Even For A U2 fan, It's Slow, Flat And Missing The Spark

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The Edmonton Journal, October 28, 2000


Even For A U2 fan, It's Slow, Flat And Missing The Spark

By Sandra Sperounes, Journal Music Writer

CD: All That You Can't Leave Behind
Artist: U2
Label: Island/Universal

Sounds like: The morning after an all-night bender Best tracks: Beautiful Day,
Elevation, In A Little While
Rating: ***

Aaaargh! This is undoubtedly the toughest review I've had to write. Having been a huge U2 fan for more than half my life, I want to love All That You Can't Leave Behind. But I can't. Rolling Stone may call it a "masterpiece," but after half a dozen listens, I still find it slow, flat, and missing much of U2's characteristic spark. Even Bono's lyrics, albeit biting and critical, don't seem to make the transition from the printed page to song.

All That You Can't Leave Behind was supposed to be a return to U2's 1987 masterpiece, The Joshua Tree. There are similarities. Brian Eno and Daniel Lanois are back at the helm, and gone are the computerized gimmicks of U2's last two albums. But also gone is the passion and intensity found in such singles as I Still Haven't Found What I'm Looking For, With or Without You, and Where The Streets Have No Name.

There are, of course, a few flashes of brilliance: In A Little While is a soulful number featuring The Edge's slow, burning guitar, while Elevation is a sexy tune.

As for the other nine songs on All That You Can't Leave Behind, they tend to meander along before displaying a hint of former glory: the blazing guitar during the chorus on Beautiful Day, the eerie, barely audible opening of New York, and the momentous final chorus of Walk On: "All that you make/All that you build/All that you break/All that you measure/All that you steal/All this you can leave behind."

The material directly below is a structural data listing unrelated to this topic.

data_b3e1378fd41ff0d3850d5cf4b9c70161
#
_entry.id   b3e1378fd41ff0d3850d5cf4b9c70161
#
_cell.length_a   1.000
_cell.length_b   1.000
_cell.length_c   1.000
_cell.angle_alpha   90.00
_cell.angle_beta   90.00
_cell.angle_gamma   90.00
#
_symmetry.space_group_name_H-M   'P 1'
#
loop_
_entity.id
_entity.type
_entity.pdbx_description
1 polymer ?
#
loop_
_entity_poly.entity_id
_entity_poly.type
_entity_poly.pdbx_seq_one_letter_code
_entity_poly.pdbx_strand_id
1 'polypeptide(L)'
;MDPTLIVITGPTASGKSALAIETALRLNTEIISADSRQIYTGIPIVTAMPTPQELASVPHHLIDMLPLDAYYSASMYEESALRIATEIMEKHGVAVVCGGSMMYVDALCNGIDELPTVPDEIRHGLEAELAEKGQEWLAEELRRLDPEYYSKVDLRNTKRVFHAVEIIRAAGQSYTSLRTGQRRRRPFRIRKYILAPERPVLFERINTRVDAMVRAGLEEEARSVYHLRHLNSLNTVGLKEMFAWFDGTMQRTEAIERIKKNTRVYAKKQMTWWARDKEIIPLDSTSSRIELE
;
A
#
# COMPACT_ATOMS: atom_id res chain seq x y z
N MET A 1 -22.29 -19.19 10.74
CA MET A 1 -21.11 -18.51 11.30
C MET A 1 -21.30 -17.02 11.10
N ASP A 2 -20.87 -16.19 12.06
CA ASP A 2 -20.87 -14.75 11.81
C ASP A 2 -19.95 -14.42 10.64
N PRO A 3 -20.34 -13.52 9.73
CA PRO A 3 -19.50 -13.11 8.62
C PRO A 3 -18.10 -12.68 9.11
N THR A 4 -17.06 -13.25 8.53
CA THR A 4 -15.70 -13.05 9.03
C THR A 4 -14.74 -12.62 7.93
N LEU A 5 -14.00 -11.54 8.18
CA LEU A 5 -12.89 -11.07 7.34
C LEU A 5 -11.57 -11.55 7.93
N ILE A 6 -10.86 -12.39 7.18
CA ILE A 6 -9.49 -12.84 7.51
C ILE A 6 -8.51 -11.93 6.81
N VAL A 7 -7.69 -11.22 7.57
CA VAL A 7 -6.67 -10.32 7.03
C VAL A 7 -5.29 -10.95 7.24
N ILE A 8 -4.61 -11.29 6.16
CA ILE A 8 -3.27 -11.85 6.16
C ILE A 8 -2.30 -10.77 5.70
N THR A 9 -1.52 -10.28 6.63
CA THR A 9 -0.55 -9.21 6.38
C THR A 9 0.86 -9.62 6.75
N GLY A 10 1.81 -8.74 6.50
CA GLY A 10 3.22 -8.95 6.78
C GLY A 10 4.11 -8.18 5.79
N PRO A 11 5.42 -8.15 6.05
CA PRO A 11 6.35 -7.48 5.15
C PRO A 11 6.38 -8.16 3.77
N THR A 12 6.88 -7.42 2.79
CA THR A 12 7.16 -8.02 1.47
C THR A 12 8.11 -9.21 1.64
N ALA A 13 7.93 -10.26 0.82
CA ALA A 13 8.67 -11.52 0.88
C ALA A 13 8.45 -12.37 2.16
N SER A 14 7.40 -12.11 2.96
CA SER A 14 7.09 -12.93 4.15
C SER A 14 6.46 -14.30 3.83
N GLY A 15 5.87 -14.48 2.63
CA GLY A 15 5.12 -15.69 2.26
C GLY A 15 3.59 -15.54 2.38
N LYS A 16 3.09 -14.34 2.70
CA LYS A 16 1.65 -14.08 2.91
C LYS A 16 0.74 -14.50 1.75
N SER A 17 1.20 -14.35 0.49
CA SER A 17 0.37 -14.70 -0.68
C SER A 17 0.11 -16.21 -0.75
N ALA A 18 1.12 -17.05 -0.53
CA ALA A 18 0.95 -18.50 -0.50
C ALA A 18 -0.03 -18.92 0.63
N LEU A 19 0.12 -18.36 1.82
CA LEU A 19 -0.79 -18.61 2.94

Not that we should be calling for U2's retirement just yet. All That You Can't Leave Behind doesn't fail because Bono, the Edge, Adam Clayton, and Larry Mullen, Jr. are too old or rich or comfortable. On the contrary, the foursome sound like they really didn't know what they wanted to do with this album. Or maybe Bono was too busy eradicating Third World debt.

Bono and the boys have never been consistent with their recordings. Joshua Tree was followed by Rattle and Hum (1988), a lacklustre, pompous recording. Undaunted, U2 bounced back to release one of the grittiest albums of 1991, Achtung Baby.

Following that pattern, it only makes sense that All That You Can't Leave Behind is disappointing. But it also means U2's next album should be astounding.

Copyright © 2000 Edmonton Journal. All rights reserved.

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This page contains a single entry by Jonathan published on October 28, 2000 5:01 AM.

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